James Norman Smith, pioneer teacher, churchman, and county surveyor, was born in Richmond County, North Carolina, on September 14, 1789. From 1808 until 1840 he lived in Tennessee, where he farmed and taught school; James K. Polk was one of his students. In 1840 he arrived at Indianola, Texas, and made his way to the Upper Cuero Creek Settlement in what is now DeWitt County. There he began a long career of political and social leadership. He was among the organizers of the Cumberland Presbyterian church there and was the first elder in the region. At Clinton he continued his church work as elder, Sunday school organizer, and recruiter. Smith's school at Upper Cuero Creek was the first organized in the vicinity. After surveying the nearby town of Concrete in 1846, he moved first to Cameron, then to Clinton, where he took up the duties of county clerk, a position he held from 1846 to 1865. He also operated a store in conjunction with his duties as county surveyor, Masonic leader, and schoolmaster. He died on March 21, 1875, and probably was buried beside his second wife, Elizabeth Hungerford Moorehead Smith, in the Old Clinton Cemetery. He left four volumes of memoirs that illuminate antebellum life in North Carolina, Tennessee, and the Guadalupe valley of Texas.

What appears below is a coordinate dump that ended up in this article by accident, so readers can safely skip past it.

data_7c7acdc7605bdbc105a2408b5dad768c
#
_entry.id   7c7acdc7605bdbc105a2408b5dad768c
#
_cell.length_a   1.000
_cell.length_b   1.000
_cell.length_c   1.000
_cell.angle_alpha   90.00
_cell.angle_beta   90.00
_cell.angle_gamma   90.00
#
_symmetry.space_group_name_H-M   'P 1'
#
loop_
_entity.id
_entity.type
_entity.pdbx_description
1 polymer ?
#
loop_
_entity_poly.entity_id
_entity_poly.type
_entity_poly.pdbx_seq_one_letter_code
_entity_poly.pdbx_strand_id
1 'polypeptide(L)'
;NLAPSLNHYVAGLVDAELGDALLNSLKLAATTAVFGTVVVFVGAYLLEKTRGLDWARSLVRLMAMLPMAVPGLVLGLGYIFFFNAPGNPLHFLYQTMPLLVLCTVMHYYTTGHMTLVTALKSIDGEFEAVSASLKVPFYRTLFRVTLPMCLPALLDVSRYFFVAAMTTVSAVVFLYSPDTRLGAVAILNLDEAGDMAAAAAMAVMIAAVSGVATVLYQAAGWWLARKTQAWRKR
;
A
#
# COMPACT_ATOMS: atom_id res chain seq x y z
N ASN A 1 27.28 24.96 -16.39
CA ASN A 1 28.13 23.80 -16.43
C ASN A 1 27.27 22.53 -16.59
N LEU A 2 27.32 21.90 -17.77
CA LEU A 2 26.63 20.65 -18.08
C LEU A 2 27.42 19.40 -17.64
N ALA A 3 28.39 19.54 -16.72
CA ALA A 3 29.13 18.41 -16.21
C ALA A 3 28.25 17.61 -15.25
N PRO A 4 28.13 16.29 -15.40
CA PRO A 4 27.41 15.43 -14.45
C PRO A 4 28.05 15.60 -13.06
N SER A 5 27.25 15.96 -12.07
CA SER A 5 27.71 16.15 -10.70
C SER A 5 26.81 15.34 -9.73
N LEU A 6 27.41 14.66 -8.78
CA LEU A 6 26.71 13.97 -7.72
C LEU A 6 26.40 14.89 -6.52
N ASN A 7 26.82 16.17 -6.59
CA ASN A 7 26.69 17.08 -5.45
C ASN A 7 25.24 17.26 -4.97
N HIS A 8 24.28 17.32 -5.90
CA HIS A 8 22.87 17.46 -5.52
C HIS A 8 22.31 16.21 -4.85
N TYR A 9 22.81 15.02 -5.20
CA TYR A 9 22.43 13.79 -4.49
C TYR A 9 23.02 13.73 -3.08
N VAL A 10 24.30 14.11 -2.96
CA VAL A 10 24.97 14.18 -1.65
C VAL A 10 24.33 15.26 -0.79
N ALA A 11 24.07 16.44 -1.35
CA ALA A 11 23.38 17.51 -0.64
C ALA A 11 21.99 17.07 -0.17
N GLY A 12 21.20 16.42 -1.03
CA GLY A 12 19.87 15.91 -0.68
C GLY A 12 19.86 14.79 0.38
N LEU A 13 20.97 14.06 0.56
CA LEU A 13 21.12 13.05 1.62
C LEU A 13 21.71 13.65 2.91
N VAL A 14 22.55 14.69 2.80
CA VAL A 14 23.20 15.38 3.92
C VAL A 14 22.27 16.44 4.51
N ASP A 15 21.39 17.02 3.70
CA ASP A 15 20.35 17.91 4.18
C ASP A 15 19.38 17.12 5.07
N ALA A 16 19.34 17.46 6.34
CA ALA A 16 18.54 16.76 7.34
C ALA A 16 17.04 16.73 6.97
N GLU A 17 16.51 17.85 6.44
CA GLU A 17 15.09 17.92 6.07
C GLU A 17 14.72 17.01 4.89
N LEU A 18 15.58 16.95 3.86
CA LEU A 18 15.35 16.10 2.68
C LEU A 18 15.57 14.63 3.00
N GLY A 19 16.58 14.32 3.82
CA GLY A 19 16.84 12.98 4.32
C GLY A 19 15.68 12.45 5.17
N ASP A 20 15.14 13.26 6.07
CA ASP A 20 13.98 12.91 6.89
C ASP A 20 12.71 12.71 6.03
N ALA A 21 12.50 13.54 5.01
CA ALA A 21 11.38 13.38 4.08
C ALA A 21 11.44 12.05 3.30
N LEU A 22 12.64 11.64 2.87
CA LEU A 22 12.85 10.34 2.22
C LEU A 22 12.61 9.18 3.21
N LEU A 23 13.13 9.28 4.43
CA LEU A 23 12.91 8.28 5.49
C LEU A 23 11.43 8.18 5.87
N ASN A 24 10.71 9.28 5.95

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Nellie Murphree, A History of DeWitt County (Victoria, Texas, 1962). James Norman Smith Papers, Dolph Briscoe Center for American History, University of Texas at Austin. Vertical Files, Dolph Briscoe Center for American History, University of Texas at Austin.
The following, adapted from the Chicago Manual of Style, 15th edition, is the preferred citation for this entry.
Robert W. Shook,
“Smith, James Norman,”
Handbook of Texas Online,
accessed May 22, 2022,
Published by the Texas State Historical Association.
Original Publication Date:
Most Recent Revision Date:
June 1, 1995